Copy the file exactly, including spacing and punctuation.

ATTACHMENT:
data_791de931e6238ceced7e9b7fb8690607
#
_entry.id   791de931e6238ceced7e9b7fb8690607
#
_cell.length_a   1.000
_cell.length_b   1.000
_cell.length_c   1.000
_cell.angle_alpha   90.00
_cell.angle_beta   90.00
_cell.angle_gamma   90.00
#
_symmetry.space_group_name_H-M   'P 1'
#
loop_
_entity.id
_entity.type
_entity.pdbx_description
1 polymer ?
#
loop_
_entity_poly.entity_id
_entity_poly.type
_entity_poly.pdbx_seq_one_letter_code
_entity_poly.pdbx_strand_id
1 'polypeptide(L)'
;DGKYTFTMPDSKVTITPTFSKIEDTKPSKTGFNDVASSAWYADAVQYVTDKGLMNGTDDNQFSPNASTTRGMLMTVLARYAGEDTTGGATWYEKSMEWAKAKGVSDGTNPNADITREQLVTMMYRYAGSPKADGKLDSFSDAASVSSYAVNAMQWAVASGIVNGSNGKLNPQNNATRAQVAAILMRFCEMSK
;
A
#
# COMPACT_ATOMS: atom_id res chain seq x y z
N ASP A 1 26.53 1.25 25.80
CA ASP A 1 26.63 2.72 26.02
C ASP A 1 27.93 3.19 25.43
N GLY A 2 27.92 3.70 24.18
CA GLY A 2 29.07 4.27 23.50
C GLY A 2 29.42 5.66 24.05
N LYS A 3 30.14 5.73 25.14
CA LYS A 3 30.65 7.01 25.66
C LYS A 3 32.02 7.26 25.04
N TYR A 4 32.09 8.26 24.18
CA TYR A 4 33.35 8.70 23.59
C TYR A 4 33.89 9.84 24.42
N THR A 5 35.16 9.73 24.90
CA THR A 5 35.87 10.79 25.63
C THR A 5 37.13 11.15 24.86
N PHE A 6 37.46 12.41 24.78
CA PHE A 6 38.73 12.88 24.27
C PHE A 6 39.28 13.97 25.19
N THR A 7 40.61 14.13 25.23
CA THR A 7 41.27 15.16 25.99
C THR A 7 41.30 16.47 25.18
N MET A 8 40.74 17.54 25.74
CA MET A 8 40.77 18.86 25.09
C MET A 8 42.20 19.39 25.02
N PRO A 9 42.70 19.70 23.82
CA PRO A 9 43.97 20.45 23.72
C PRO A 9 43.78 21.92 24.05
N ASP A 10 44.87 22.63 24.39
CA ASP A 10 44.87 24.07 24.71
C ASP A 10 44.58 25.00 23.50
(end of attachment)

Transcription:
data_791de931e6238ceced7e9b7fb8690607
#
_entry.id   791de931e6238ceced7e9b7fb8690607
#
_cell.length_a   1.000
_cell.length_b   1.000
_cell.length_c   1.000
_cell.angle_alpha   90.00
_cell.angle_beta   90.00
_cell.angle_gamma   90.00
#
_symmetry.space_group_name_H-M   'P 1'
#
loop_
_entity.id
_entity.type
_entity.pdbx_description
1 polymer ?
#
loop_
_entity_poly.entity_id
_entity_poly.type
_entity_poly.pdbx_seq_one_letter_code
_entity_poly.pdbx_strand_id
1 'polypeptide(L)'
;DGKYTFTMPDSKVTITPTFSKIEDTKPSKTGFNDVASSAWYADAVQYVTDKGLMNGTDDNQFSPNASTTRGMLMTVLARYAGEDTTGGATWYEKSMEWAKAKGVSDGTNPNADITREQLVTMMYRYAGSPKADGKLDSFSDAASVSSYAVNAMQWAVASGIVNGSNGKLNPQNNATRAQVAAILMRFCEMSK
;
A
#
# COMPACT_ATOMS: atom_id res chain seq x y z
N ASP A 1 26.53 1.25 25.80
CA ASP A 1 26.63 2.72 26.02
C ASP A 1 27.93 3.19 25.43
N GLY A 2 27.92 3.70 24.18
CA GLY A 2 29.07 4.27 23.50
C GLY A 2 29.42 5.66 24.05
N LYS A 3 30.14 5.73 25.14
CA LYS A 3 30.65 7.01 25.66
C LYS A 3 32.02 7.26 25.04
N TYR A 4 32.09 8.26 24.18
CA TYR A 4 33.35 8.70 23.59
C TYR A 4 33.89 9.84 24.42
N THR A 5 35.16 9.73 24.90
CA THR A 5 35.87 10.79 25.63
C THR A 5 37.13 11.15 24.86
N PHE A 6 37.46 12.41 24.78
CA PHE A 6 38.73 12.88 24.27
C PHE A 6 39.28 13.97 25.19
N THR A 7 40.61 14.13 25.23
CA THR A 7 41.27 15.16 25.99
C THR A 7 41.30 16.47 25.18
N MET A 8 40.74 17.54 25.74
CA MET A 8 40.77 18.86 25.09
C MET A 8 42.20 19.39 25.02
N PRO A 9 42.70 19.70 23.82
CA PRO A 9 43.97 20.45 23.72
C PRO A 9 43.78 21.92 24.05
N ASP A 10 44.87 22.63 24.39
CA ASP A 10 44.87 24.07 24.71
C ASP A 10 44.58 25.00 23.50